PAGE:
The new Buy Armenian store (photo Arka Photography)

Buy Armenian Movement Becomes a Shopping Store and Event Center in Glendale


GLENDALE, Calif. — At the corner of San Fernando Road and Brand Boulevard in Glendale, neighboring the historical Train Station, the crowd was patiently waiting for the red ribbon to be cut and the bread to be broken for the grand opening of the Buy Armenian storefront on June 22. But this wasn’t just another store opening: it was an idea, a project and a goal that united Armenians in Armenia and diaspora three years ago during the war in Artsakh, one of the most horrendous times for the entire nation. Lilit Odabashian along with her husband Nishan came up with a plan of buying only products and goods made in Armenia or by Armenians during that time and shared it on her social media. Soon, thousands of people in diaspora started to follow her lead, supporting local businesses who imported only Armenian products and therefore supporting the producers in Armenia when all the sales were almost impossible in the midst of the pandemic and war. Not much later, Lilit and Nishan decided to create an online platform where all producers, craftsmen and businesses could sell their creations to the customers in the US, and later, to the world. Three years later, after many festivals and pop-up events where the founders of Buy Armenian saw more clearly the demand of their services at the permanent address, the decision to open a store became inevitable.

Lilit and Nishan Odabashian (photo Arka Photography)

“Armenian products are in much need of marketing. While not having a storefront and operating from our home and the warehouse where everything was in the boxes, I didn’t have the flexibility to show them appropriately to the buyers. Now, in this beautiful store the main purpose is to display everything and market with full force,” says Lilit.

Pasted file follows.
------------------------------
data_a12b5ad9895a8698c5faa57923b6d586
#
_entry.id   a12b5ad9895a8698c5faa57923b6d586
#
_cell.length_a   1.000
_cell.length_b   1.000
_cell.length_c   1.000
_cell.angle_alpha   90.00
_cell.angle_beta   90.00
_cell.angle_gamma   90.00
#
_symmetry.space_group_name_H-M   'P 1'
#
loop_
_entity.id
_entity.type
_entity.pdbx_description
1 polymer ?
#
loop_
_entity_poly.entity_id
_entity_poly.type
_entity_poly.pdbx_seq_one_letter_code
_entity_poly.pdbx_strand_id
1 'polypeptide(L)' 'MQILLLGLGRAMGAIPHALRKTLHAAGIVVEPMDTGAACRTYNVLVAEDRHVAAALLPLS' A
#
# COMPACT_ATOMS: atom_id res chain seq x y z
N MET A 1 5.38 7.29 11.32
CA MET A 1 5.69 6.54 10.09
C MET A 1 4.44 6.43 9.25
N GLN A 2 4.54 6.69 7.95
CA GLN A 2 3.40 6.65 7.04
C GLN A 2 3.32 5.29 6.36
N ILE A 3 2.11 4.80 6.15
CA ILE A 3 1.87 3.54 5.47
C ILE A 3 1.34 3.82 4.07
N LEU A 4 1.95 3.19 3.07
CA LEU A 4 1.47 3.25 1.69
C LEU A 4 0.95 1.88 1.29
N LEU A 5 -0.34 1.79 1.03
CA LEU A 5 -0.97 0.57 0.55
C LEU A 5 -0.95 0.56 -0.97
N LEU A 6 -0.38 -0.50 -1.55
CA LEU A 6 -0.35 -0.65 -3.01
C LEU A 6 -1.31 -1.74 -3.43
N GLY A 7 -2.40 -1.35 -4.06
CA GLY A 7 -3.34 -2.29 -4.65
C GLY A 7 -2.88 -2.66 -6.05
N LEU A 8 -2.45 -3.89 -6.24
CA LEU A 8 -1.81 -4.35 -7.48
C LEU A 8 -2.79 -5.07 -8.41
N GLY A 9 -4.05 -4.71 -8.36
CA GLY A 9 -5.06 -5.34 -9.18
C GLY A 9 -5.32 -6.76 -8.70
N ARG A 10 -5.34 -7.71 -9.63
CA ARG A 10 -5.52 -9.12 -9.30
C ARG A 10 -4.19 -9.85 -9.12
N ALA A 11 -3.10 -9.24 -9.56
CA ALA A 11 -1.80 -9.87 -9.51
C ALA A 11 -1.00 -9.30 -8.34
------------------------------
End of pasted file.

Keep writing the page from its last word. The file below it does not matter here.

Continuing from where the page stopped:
Out of a thousand vendors from the website, 25 are introduced in this 1,800-square-foot  showroom. Fifteen more are waiting to take their place on the shelves in the upcoming months.

Angela Manukyan of Mane Tiles (photo Arka Photography)

Mane Tiles, which has produced handcrafted ceramic tiles since 2001, has more than two hundred decorative plates, cheese boards and serving dishes at the store. With the limited market in Armenia, the company has always seen the need to explore other markets, explains Angela Manukyan, the managing director of Mane Tiles. “With the help of Buy Armenian we were able to create new contacts and export small but significant quantities of our products to the US. We are estimating fifteen to twenty percent of overall sales to be in this market especially after the opening of the store, since it’s even more effective to physically see the products than buy them online.”

Sweets by Haleb in the store (photo Arka Photography)

One of the first producers to join the movement was Artsakh Carpet. After the second war in Artsakh in 2020, the company had to relocate its operations entirely to Stepanakert and rely on exports in order to provide stable employment for its employees. Buy Armenian became that bridge to create a reliable customer base in the diaspora.

“As a result of the war, all the small producers were suffering, including Artsakh Carpet. Buy Armenian was that helping hand that reached out to each of us and became a solution for overcoming that difficult period of our life and continuing our work,” says Sevak Khachatryan, founder and managing director of Artsakh Carpet.

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As a result of the blockade which has already lasted over six months, Artsakh Carpet is concentrating on store operations in Yerevan. Because of the war, its overall production was cut by 50 percent and became even less during the last three years. Being part of Buy Armenian helped the company preserve production even with a smaller market presence.

The Buy Armenian store and event center will create opportunities for many small businesses to be featured in its monthly products section. For the food items, Food and Drug Administration (FDA) certification is still in effect along with the standards set by Lilit and Nishan for high quality and taste.

The store will also serve as a window to the huge US marketplace. According to Nishan Odabashian, last year alone twenty-five tons of food items from six Armenian producers were placed in Home Goods stores in California, Arizona, Ohio, New Jersey, Connecticut, Georgia and Missouri. A new, even bigger shipment is on its way.

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